Disclaimer: It should be noted that these are my personal musings and reflections, and do not reflect the official stance on design for any project I am associated with, nor the official position of my employer.
Over the last week or so I’ve been re-reading through one of my favorite books on game design (A Theory of Fun for Game Design by Raph Koster) and thinking over how DayZ as a game looks through the lens of the systems and lessons within it. For a book written well over ten years ago, it still holds up incredibly well when applied to the modern video game industry, a testament to how spot on Raph was with a lot of his musings within.
There are several areas of DayZ as a whole I’d like to cover – but initially I’d like to take a look at how the core game loop for DayZ is both brilliant, and in some cases very lazy. (Yes, I said it – but you’ll understand why later on)
DayZ’s core gameplay loop is pretty simple straight out of the box – it is effectively unchanged from the DayZ Mod, or the launch of the Early Access build on Steam. Spawn (or respawn), Loot, Shoot, Die. The base mechanics have always been there, in one form or another – simpler in the more restricted environment of the mod – and more drawn out and complex in the standalone title. From the initial spawn you are looking for the items you need to survive, or pursue the gameplay method you are interested in. Through performing this initial action, you encounter the antagonist to your own story. Be it the environment, the infected, or other players.
This spine that runs through all of DayZ’s gameplay is engaging yes, but like all gameplay systems created by a designer – it can be mastered. Through this repetition it can become boring, and in this situation.. if it was not for DayZ’s saving grace, it would be forgotten rather quickly. Emergent gameplay (player to player interaction and engagement outside anything that can be scripted and controlled by a designer) is the core of what keeps people coming back to DayZ, and other titles like it. All gameplay systems and mechanics – anything that can be scripted, or programmed by a developer is a system that can be grokked (learned, and mastered) by a player with enough time, intelligence, or persistence. This ties back to some of the comments I made years ago on our subreddit about the infected/zombies within DayZ, and how they will never be as much of a threat as another player.
Player interaction is fluid, unpredictable, and while a lot of it within DayZ can seem similar or predictable – it really is not. You can never honestly know exactly what the other player is thinking, or what is going on behind the keyboard/monitor. This type of constantly changing, constantly evolving gameplay is addicting and generates something that story based games have always struggled to do: Actually *involve* the player in the story that is being created around them.
While this might seem like a fantastic method of ensuring a title with a long shelf life and tail, it (and DayZ as a whole) ignores a lot of the traditional game mechanic design standards throughout the past. Nearly everything within DayZ is intended in one form or another to push players towards other players. Either directly through the rush of player to player combat and the potential reward there within, or indirectly through attempting to control the location of highly sought after items, vehicles, supplies and so on. We as designers tend to put a large portion of the responsibility of creating an engaging experience on -the player- themselves.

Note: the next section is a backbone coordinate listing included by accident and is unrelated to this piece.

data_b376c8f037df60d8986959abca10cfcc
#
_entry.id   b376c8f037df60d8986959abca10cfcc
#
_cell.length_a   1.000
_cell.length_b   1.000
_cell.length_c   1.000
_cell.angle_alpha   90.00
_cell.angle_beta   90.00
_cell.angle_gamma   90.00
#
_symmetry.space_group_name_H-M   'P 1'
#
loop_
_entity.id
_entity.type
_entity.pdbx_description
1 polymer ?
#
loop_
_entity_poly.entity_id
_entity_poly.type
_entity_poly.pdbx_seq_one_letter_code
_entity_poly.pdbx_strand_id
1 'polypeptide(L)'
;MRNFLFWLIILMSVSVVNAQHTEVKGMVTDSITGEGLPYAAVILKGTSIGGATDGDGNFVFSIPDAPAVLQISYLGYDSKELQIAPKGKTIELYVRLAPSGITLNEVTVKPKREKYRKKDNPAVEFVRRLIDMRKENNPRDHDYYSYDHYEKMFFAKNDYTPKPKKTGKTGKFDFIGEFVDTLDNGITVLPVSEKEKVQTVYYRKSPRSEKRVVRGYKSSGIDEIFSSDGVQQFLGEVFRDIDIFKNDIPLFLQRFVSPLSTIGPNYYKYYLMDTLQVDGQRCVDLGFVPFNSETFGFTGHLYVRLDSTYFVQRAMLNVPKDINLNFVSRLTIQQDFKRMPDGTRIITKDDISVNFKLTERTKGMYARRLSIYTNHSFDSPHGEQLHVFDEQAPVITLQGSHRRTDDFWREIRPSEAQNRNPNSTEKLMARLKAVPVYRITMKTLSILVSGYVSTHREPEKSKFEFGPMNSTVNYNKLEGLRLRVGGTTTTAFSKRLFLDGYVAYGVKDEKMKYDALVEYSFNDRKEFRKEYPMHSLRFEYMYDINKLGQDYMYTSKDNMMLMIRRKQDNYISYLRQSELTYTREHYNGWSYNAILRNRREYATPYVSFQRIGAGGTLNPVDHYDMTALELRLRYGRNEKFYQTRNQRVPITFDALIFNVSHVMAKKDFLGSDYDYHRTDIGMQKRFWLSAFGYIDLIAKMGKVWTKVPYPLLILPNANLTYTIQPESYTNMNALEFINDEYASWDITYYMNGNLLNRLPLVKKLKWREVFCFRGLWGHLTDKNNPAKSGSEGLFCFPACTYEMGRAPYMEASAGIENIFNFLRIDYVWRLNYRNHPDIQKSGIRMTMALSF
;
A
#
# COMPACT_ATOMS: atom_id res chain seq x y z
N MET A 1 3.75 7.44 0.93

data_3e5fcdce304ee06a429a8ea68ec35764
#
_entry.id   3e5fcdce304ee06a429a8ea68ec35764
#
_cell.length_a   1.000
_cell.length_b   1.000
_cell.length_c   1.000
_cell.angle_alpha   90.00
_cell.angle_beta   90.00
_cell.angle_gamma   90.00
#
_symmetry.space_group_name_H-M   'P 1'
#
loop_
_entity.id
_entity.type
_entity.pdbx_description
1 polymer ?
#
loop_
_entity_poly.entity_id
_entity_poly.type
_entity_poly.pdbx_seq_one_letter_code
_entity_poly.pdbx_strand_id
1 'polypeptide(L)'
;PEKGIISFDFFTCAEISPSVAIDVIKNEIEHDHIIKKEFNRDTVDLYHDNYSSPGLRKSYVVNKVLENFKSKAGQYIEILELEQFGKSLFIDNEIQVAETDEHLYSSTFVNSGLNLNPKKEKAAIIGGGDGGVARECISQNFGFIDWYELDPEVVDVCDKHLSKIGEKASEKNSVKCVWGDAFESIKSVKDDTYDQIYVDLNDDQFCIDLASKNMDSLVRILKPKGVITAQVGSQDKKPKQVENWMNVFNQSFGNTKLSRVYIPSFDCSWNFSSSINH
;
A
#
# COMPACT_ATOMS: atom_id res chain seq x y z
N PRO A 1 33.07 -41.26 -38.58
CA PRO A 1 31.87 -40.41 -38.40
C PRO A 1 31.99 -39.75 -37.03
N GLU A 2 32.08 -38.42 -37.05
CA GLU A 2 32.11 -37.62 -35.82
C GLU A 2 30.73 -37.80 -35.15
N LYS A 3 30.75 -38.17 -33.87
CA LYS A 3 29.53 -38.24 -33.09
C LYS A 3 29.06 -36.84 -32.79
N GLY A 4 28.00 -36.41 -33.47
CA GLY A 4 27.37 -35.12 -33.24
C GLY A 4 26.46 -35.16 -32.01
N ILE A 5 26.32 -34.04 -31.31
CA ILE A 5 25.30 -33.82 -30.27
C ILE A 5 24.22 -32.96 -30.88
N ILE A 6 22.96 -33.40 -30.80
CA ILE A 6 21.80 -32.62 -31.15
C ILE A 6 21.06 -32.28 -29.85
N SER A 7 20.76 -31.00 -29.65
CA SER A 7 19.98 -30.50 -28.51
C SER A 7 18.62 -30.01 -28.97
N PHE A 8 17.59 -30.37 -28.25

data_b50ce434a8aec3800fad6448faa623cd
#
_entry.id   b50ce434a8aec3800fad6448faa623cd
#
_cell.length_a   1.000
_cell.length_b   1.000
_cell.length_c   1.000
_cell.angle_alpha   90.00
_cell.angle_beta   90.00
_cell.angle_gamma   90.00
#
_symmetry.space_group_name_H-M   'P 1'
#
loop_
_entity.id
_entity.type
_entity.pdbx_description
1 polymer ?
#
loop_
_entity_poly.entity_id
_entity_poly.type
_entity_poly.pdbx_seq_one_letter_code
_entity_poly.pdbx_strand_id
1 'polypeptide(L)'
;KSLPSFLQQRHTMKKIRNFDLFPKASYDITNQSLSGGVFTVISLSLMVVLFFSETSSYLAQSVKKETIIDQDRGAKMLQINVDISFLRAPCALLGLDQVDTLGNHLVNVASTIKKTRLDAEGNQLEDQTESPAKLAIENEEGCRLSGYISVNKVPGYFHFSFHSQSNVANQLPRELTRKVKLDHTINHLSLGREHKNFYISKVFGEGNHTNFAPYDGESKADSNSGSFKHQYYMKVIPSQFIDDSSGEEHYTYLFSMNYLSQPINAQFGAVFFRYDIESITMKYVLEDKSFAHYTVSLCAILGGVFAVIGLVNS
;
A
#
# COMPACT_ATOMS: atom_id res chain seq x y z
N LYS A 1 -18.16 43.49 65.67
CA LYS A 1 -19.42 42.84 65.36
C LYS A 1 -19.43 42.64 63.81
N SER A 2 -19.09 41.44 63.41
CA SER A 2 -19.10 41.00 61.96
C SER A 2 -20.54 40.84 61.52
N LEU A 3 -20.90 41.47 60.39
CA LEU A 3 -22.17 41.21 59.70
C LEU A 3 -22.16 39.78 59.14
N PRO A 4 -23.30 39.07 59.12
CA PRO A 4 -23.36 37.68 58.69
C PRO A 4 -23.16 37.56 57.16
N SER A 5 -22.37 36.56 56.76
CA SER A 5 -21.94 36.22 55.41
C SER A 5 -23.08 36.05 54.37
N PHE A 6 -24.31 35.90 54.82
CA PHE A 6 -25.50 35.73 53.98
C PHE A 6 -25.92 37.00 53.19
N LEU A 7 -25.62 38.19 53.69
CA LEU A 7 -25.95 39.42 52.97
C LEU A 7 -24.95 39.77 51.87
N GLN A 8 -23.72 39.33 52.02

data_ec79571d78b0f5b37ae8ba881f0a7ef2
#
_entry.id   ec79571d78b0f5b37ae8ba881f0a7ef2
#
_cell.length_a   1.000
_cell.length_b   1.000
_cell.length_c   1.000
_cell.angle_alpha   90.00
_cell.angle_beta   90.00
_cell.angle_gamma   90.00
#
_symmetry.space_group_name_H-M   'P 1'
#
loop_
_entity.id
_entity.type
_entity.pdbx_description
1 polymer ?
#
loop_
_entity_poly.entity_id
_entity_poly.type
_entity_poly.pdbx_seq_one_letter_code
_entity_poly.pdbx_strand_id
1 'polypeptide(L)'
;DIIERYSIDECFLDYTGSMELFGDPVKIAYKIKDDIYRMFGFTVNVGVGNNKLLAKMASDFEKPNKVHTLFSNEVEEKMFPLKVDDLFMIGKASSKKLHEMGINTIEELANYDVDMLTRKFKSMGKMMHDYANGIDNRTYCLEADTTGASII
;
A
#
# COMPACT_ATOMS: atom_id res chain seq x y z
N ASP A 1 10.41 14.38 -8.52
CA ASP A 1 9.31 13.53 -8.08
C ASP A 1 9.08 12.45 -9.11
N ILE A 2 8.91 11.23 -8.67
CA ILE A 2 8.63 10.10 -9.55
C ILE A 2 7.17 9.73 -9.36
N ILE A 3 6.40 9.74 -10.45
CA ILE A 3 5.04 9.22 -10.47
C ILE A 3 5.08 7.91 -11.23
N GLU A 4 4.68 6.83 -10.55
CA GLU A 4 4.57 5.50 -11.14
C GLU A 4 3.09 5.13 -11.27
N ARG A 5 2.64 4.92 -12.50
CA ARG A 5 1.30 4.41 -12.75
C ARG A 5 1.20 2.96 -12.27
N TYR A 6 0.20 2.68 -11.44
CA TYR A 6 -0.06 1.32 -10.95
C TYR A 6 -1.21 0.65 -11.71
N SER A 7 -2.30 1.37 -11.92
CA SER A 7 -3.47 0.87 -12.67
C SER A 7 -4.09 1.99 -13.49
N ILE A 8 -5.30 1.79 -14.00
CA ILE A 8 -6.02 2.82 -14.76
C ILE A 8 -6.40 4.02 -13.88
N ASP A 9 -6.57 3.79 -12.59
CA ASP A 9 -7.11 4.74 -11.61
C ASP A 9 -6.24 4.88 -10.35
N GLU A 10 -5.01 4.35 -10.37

In hindsight, this can create a large learning curve as we shy away from any hand holding, any tutorials, guides, loading screen tool tips, and so on. Something that would be viewed by a traditional publisher as high risk, and in some cases downright crazy. The responsibility to understand what to do, where to go, and how the gameplay systems within the title operate is all left on the players shoulders.
As a title that relies so heavily on these emergent gameplay stories being created, and then shared, we end up in a situation where those who fit within our niche audience fully grok (and eventually master) the game. Those players share their stories – sometimes through high exposure mediums such as twitch, youtube, and so on – and the new and inexperienced player is presented with an experience from the perspective of a master of gameplay. What they experience coming into the game fresh, compared to the story they were exposed to does not always match up, and we end up with some confused or frustrated users.
There is something to be said for continuing to try and tackle this issue of presenting a more easily understandable path to mastering the mechanics and systems within DayZ that push players to interact, without compromising the past legacy of an unforgiving niche “anti-game”. This is something I’m certain will be addressed and investigated as DayZ moves into its Beta phase.
I’d like to continue this later on, and discuss “the mastery problem” as impacts DayZ. Not only within the impact of “high gear” players becoming bored and traveling back down to the coast (the starting region for DayZ) and harassing new characters, but how the mastery problem applies to the economy within DayZ and the ongoing struggle to tackle it. That however, is for another time.